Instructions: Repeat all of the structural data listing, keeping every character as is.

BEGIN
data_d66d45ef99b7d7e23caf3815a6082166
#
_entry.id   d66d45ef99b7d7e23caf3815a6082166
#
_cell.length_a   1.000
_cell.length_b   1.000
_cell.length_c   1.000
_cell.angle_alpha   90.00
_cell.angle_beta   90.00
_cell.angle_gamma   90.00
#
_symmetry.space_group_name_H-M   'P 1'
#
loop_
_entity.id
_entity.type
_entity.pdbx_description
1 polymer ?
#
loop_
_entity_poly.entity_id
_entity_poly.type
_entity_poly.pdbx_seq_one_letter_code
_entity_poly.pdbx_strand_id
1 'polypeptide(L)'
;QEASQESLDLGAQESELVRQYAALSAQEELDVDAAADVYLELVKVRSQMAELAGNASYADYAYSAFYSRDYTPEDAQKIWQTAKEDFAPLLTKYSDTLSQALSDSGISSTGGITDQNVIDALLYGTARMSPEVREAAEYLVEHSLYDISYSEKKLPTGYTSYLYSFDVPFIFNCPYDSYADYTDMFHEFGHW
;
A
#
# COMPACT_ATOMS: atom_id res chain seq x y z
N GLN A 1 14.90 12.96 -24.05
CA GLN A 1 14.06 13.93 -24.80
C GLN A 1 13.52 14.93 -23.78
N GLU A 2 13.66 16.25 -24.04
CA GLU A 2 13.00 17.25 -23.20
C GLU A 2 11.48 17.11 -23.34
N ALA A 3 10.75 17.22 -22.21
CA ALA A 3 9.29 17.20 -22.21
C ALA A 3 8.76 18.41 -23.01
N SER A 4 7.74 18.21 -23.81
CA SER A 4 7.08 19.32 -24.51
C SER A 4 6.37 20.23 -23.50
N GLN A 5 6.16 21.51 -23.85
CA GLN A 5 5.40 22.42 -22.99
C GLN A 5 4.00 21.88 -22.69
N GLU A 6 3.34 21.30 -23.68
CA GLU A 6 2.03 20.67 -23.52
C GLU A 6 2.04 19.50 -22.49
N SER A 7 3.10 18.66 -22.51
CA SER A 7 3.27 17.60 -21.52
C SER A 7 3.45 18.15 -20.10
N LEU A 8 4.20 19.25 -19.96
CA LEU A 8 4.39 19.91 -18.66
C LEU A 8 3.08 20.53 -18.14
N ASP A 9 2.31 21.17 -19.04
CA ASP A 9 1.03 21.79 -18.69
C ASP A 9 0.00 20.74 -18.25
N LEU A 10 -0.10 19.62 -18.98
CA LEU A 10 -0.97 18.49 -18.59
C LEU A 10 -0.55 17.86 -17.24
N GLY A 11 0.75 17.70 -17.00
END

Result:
data_d66d45ef99b7d7e23caf3815a6082166
#
_entry.id   d66d45ef99b7d7e23caf3815a6082166
#
_cell.length_a   1.000
_cell.length_b   1.000
_cell.length_c   1.000
_cell.angle_alpha   90.00
_cell.angle_beta   90.00
_cell.angle_gamma   90.00
#
_symmetry.space_group_name_H-M   'P 1'
#
loop_
_entity.id
_entity.type
_entity.pdbx_description
1 polymer ?
#
loop_
_entity_poly.entity_id
_entity_poly.type
_entity_poly.pdbx_seq_one_letter_code
_entity_poly.pdbx_strand_id
1 'polypeptide(L)'
;QEASQESLDLGAQESELVRQYAALSAQEELDVDAAADVYLELVKVRSQMAELAGNASYADYAYSAFYSRDYTPEDAQKIWQTAKEDFAPLLTKYSDTLSQALSDSGISSTGGITDQNVIDALLYGTARMSPEVREAAEYLVEHSLYDISYSEKKLPTGYTSYLYSFDVPFIFNCPYDSYADYTDMFHEFGHW
;
A
#
# COMPACT_ATOMS: atom_id res chain seq x y z
N GLN A 1 14.90 12.96 -24.05
CA GLN A 1 14.06 13.93 -24.80
C GLN A 1 13.52 14.93 -23.78
N GLU A 2 13.66 16.25 -24.04
CA GLU A 2 13.00 17.25 -23.20
C GLU A 2 11.48 17.11 -23.34
N ALA A 3 10.75 17.22 -22.21
CA ALA A 3 9.29 17.20 -22.21
C ALA A 3 8.76 18.41 -23.01
N SER A 4 7.74 18.21 -23.81
CA SER A 4 7.08 19.32 -24.51
C SER A 4 6.37 20.23 -23.50
N GLN A 5 6.16 21.51 -23.85
CA GLN A 5 5.40 22.42 -22.99
C GLN A 5 4.00 21.88 -22.69
N GLU A 6 3.34 21.30 -23.68
CA GLU A 6 2.03 20.67 -23.52
C GLU A 6 2.04 19.50 -22.49
N SER A 7 3.10 18.66 -22.51
CA SER A 7 3.27 17.60 -21.52
C SER A 7 3.45 18.15 -20.10
N LEU A 8 4.20 19.25 -19.96
CA LEU A 8 4.39 19.91 -18.66
C LEU A 8 3.08 20.53 -18.14
N ASP A 9 2.31 21.17 -19.04
CA ASP A 9 1.03 21.79 -18.69
C ASP A 9 0.00 20.74 -18.25
N LEU A 10 -0.10 19.62 -18.98
CA LEU A 10 -0.97 18.49 -18.59
C LEU A 10 -0.55 17.86 -17.24
N GLY A 11 0.75 17.70 -17.00